Italy could soon become the first European country to offer paid menstrual leave to all female workers.
The government are currently debating a new bill which, if implemented, would offer women who suffer from painful periods three day of paid leave every month.
Marie Claire have hailed the move as “a standard-bearer of progress and social sustainability”, but some critics of the bill have suggested that it may actually work against, rather than for women.
With one of the lowest rates of female employment in the European Union (61 per cent), there are fears that this number could drop even further as the move may discourage companies from hiring female workers in the first place.
As it stands, Italian women already struggle to compete in the Italian job market, partially due to the country's generous maternity laws.
Five months of paid maternity leave are compulsory for both employers and employees. During this time, a female employee receives 80 per cent of her salary, paid by INPS (National Institute of Social Security).
While this seems like a progressive move on paper, it is thought to have effected the rates of female employment due to employers' reluctance to comply with the laws.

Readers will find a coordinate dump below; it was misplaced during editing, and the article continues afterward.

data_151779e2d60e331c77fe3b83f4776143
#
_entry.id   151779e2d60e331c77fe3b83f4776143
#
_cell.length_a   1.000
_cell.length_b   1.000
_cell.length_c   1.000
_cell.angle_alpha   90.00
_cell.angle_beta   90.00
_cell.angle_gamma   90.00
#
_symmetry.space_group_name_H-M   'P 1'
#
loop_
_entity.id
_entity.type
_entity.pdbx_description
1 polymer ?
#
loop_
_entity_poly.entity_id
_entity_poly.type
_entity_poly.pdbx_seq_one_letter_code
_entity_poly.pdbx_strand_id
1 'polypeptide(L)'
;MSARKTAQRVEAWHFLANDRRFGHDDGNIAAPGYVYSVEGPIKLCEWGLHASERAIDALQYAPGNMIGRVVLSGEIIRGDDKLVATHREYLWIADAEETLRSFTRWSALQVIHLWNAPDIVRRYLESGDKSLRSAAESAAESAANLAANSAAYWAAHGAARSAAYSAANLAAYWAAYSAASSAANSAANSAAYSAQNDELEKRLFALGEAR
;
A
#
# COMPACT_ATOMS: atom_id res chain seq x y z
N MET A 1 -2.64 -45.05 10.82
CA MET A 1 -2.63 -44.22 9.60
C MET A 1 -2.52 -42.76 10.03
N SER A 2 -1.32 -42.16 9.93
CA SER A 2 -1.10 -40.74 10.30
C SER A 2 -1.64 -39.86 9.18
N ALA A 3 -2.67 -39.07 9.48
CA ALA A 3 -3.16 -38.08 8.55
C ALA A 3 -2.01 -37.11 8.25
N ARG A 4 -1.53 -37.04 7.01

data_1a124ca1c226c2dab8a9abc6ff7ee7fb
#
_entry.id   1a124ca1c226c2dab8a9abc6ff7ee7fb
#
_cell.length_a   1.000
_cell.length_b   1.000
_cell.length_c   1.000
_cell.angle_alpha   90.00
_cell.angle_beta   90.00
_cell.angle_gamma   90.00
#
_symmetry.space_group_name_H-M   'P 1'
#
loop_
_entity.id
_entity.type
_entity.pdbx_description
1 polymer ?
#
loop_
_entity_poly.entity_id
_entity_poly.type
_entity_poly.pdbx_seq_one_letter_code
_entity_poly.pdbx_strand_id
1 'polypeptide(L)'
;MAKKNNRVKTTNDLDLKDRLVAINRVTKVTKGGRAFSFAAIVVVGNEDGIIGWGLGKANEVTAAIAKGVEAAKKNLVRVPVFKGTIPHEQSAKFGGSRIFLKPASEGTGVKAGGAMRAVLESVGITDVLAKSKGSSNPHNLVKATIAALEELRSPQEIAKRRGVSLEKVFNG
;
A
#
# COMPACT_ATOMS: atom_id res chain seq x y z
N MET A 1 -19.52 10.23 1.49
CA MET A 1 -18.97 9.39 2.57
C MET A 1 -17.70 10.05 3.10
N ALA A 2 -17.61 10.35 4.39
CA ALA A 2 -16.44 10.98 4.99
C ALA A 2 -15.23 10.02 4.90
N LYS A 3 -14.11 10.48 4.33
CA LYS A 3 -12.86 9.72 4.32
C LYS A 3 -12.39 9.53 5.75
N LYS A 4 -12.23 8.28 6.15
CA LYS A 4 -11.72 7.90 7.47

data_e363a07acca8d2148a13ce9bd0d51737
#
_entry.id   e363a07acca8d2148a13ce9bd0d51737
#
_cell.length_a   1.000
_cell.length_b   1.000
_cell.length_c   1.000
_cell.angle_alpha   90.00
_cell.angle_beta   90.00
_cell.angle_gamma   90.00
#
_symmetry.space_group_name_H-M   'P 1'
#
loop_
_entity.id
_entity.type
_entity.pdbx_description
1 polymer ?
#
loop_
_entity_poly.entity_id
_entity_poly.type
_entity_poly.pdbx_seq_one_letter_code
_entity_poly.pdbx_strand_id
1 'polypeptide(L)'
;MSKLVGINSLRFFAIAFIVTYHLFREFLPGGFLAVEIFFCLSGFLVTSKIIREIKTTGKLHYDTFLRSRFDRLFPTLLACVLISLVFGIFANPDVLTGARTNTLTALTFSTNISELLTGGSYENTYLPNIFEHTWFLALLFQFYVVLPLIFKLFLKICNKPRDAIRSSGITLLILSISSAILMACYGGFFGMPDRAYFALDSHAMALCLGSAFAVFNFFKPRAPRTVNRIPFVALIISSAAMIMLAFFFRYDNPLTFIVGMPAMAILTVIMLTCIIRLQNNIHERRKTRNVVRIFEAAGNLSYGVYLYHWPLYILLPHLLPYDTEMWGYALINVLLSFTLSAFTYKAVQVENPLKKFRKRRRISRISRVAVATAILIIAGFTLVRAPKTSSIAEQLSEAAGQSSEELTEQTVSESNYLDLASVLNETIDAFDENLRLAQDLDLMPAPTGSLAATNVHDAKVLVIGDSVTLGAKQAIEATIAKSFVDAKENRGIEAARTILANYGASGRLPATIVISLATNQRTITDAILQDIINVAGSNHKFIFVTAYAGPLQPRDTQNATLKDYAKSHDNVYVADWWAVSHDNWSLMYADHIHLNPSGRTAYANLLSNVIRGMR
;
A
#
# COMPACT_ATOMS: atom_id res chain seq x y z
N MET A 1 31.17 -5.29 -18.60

A draft of the proposed menstrual leave law was put forward earlier this year by four female MPs and could come into effect some time in the next few months.
Speaking to the Washington Post, economist Daniela Piazzalunga said, "Women are already taking days off because of menstrual pains, but the new law would allow them to do so without using sick leaves or other permits."
"The demand for female employees among companies might decrease, or women could be further penalised both in terms of salary and career advancement."
Similar laws already exist in parts of China, Japan and South Korea and come private companies, such as Nike, have also offered menstrual leave to their female employees.
No news yet on whether a similar law could be put in place in Ireland, but you won't see us complaining if it ever does.